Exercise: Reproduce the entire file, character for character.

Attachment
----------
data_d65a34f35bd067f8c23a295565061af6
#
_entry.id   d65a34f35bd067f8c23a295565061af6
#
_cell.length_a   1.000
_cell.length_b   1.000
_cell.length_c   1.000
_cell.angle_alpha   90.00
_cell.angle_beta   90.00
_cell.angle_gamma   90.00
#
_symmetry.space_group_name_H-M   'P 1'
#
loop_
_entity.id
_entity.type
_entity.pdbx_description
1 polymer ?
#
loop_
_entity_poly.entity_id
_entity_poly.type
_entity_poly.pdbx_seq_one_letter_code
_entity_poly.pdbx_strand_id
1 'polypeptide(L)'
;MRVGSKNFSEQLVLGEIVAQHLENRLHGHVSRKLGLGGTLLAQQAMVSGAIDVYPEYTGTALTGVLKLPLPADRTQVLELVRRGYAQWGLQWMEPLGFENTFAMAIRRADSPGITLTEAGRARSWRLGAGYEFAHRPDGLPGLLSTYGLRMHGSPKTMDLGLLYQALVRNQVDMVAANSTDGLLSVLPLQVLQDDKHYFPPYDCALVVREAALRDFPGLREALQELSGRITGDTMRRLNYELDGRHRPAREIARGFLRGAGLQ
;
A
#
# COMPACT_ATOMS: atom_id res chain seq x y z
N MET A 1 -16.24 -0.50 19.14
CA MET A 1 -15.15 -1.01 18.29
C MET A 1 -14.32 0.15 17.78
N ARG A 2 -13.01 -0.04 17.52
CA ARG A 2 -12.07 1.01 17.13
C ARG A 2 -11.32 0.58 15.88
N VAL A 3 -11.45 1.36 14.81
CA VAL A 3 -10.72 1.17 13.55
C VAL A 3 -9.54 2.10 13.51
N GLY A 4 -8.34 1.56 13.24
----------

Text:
data_d65a34f35bd067f8c23a295565061af6
#
_entry.id   d65a34f35bd067f8c23a295565061af6
#
_cell.length_a   1.000
_cell.length_b   1.000
_cell.length_c   1.000
_cell.angle_alpha   90.00
_cell.angle_beta   90.00
_cell.angle_gamma   90.00
#
_symmetry.space_group_name_H-M   'P 1'
#
loop_
_entity.id
_entity.type
_entity.pdbx_description
1 polymer ?
#
loop_
_entity_poly.entity_id
_entity_poly.type
_entity_poly.pdbx_seq_one_letter_code
_entity_poly.pdbx_strand_id
1 'polypeptide(L)'
;MRVGSKNFSEQLVLGEIVAQHLENRLHGHVSRKLGLGGTLLAQQAMVSGAIDVYPEYTGTALTGVLKLPLPADRTQVLELVRRGYAQWGLQWMEPLGFENTFAMAIRRADSPGITLTEAGRARSWRLGAGYEFAHRPDGLPGLLSTYGLRMHGSPKTMDLGLLYQALVRNQVDMVAANSTDGLLSVLPLQVLQDDKHYFPPYDCALVVREAALRDFPGLREALQELSGRITGDTMRRLNYELDGRHRPAREIARGFLRGAGLQ
;
A
#
# COMPACT_ATOMS: atom_id res chain seq x y z
N MET A 1 -16.24 -0.50 19.14
CA MET A 1 -15.15 -1.01 18.29
C MET A 1 -14.32 0.15 17.78
N ARG A 2 -13.01 -0.04 17.52
CA ARG A 2 -12.07 1.01 17.13
C ARG A 2 -11.32 0.58 15.88
N VAL A 3 -11.45 1.36 14.81
CA VAL A 3 -10.72 1.17 13.55
C VAL A 3 -9.54 2.10 13.51
N GLY A 4 -8.34 1.56 13.24